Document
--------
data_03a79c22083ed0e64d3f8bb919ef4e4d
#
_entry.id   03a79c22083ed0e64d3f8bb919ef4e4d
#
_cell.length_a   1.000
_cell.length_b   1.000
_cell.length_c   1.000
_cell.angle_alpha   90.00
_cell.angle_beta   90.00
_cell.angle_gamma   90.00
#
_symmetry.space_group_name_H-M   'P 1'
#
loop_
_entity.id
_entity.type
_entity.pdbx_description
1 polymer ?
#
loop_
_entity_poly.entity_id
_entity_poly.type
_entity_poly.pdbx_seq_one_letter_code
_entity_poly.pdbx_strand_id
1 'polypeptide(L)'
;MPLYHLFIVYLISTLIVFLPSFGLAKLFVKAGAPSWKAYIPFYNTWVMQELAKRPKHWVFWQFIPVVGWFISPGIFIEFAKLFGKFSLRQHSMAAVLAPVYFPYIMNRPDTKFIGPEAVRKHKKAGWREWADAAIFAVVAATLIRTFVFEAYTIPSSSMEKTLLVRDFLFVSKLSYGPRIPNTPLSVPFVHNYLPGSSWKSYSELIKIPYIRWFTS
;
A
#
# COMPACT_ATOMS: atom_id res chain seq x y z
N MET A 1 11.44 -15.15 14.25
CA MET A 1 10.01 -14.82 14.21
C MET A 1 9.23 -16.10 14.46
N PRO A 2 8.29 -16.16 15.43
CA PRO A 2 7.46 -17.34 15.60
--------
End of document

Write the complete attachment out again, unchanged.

data_03a79c22083ed0e64d3f8bb919ef4e4d
#
_entry.id   03a79c22083ed0e64d3f8bb919ef4e4d
#
_cell.length_a   1.000
_cell.length_b   1.000
_cell.length_c   1.000
_cell.angle_alpha   90.00
_cell.angle_beta   90.00
_cell.angle_gamma   90.00
#
_symmetry.space_group_name_H-M   'P 1'
#
loop_
_entity.id
_entity.type
_entity.pdbx_description
1 polymer ?
#
loop_
_entity_poly.entity_id
_entity_poly.type
_entity_poly.pdbx_seq_one_letter_code
_entity_poly.pdbx_strand_id
1 'polypeptide(L)'
;MPLYHLFIVYLISTLIVFLPSFGLAKLFVKAGAPSWKAYIPFYNTWVMQELAKRPKHWVFWQFIPVVGWFISPGIFIEFAKLFGKFSLRQHSMAAVLAPVYFPYIMNRPDTKFIGPEAVRKHKKAGWREWADAAIFAVVAATLIRTFVFEAYTIPSSSMEKTLLVRDFLFVSKLSYGPRIPNTPLSVPFVHNYLPGSSWKSYSELIKIPYIRWFTS
;
A
#
# COMPACT_ATOMS: atom_id res chain seq x y z
N MET A 1 11.44 -15.15 14.25
CA MET A 1 10.01 -14.82 14.21
C MET A 1 9.23 -16.10 14.46
N PRO A 2 8.29 -16.16 15.43
CA PRO A 2 7.46 -17.34 15.60